Indeed, one of my greatest pleasures as your bishop over the past two years has been to visit many of our diocesan schools, to see at first-hand the great work that they do and to acknowledge the immense dedication of our school leaders, teaching staff, support staff, governors and directors.

Over the next year the way in which our diocesan schools are structured and governed will change, but their fundamental mission of providing a high quality, comprehensive, Catholic education to our children will not. The majority of our maintained schools in the Diocese of Nottingham are academies within small Multi-Academy Trusts. In most cases, this is a group of primary schools along with the local secondary school. By September 2018, I have directed that all schools will be academies working within one of four large Catholic Multi- Academy Trusts. Each of these will be under the patronage of a Saint of the Church.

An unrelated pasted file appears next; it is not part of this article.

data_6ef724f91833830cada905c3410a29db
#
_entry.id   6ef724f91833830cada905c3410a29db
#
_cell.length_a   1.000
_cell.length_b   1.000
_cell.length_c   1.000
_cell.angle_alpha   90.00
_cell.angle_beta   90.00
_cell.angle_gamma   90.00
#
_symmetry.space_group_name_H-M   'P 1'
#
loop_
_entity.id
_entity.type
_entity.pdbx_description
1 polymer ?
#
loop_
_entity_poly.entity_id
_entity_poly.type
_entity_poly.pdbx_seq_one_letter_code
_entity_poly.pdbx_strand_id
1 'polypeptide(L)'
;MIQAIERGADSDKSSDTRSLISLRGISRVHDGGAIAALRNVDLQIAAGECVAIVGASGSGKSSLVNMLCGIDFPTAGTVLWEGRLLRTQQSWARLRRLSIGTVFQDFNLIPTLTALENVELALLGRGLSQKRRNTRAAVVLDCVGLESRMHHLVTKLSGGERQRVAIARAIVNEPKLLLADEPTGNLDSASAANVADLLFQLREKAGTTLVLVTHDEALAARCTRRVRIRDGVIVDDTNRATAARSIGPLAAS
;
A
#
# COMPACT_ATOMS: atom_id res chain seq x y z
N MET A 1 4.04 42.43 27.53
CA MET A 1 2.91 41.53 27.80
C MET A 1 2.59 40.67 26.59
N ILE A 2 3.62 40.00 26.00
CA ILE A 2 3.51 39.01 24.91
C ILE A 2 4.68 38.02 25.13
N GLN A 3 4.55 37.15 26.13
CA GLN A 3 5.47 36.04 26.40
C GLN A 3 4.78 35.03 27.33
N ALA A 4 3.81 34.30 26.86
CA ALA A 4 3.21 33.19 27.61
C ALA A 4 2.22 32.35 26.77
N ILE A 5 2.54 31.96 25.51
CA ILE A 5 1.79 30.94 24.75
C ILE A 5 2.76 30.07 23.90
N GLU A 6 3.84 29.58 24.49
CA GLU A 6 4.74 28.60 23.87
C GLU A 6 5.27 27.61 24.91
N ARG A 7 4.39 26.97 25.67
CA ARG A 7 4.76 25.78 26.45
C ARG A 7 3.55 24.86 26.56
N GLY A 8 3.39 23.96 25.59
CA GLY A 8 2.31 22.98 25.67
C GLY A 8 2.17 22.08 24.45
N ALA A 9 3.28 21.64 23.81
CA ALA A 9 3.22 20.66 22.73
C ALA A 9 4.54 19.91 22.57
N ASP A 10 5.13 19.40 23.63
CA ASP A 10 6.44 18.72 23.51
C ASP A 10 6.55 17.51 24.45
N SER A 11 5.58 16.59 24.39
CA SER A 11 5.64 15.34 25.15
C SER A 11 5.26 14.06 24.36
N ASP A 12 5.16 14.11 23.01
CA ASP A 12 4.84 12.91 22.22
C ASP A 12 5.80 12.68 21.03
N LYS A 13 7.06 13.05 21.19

A Catholic Multi-Academy Trust model throughout the diocese will mean that no individual school will be left isolated or vulnerable in this rapidly changing educational environment. The new Trusts will enable our schools to work even more closely together in a spirit of mutual support, cooperation and respect. There will be greater opportunities for career progression and the development of future leaders for our Catholic schools. As financial austerity becomes more of a reality for many schools, these Trusts will be able to purchase the services they require in a more financially efficient way.